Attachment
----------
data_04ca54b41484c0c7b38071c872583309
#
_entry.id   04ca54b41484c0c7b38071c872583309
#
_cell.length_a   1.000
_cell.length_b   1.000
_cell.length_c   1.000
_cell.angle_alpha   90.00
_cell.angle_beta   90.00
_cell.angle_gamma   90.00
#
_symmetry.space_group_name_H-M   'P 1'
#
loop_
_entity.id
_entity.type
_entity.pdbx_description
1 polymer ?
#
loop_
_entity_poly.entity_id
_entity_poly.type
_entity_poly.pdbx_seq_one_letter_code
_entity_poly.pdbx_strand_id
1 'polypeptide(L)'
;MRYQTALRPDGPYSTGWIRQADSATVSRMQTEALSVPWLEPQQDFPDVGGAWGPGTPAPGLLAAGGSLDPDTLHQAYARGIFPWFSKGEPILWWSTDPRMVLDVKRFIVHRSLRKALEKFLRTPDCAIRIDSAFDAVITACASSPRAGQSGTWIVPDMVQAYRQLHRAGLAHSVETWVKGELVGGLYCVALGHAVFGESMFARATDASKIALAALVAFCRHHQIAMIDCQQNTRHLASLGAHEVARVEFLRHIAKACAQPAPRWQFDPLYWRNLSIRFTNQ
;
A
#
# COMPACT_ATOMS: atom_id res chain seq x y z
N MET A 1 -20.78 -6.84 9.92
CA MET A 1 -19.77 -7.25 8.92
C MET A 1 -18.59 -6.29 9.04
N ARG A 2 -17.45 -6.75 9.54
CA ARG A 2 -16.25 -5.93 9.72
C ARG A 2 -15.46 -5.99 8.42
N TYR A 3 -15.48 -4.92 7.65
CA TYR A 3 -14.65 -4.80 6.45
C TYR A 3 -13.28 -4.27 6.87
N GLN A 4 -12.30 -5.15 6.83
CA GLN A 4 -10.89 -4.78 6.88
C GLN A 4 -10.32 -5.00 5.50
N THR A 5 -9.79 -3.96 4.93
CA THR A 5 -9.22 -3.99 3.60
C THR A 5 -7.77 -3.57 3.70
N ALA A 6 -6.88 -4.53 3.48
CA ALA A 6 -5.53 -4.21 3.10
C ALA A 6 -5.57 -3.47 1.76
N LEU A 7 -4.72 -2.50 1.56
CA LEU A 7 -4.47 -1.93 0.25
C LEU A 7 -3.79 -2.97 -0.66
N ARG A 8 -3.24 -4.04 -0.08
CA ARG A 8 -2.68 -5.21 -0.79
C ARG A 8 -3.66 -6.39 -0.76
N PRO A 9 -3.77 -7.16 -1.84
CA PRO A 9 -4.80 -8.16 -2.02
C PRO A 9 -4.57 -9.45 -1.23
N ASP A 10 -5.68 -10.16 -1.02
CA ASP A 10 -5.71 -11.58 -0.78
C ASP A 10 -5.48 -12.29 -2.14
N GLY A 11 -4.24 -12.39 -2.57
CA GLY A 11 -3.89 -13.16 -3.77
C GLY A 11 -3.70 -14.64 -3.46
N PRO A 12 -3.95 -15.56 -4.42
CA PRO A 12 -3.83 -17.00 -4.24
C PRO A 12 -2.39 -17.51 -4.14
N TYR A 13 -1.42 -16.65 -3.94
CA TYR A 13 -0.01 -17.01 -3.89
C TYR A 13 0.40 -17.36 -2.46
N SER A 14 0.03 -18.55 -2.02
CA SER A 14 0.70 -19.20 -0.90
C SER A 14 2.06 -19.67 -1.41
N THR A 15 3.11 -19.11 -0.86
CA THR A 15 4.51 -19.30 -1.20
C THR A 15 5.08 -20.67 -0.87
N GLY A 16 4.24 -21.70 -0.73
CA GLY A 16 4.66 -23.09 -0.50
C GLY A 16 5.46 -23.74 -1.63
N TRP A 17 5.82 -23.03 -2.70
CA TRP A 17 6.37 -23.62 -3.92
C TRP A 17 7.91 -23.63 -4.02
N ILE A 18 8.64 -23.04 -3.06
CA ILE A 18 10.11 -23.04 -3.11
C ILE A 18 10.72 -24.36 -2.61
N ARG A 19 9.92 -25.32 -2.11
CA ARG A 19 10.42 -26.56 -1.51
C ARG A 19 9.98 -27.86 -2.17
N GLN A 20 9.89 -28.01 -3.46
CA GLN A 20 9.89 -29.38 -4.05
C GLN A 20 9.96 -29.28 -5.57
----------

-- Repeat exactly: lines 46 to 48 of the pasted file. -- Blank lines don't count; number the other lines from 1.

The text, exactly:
N ALA A 6 -6.88 -4.53 3.48
CA ALA A 6 -5.53 -4.21 3.10
C ALA A 6 -5.57 -3.47 1.76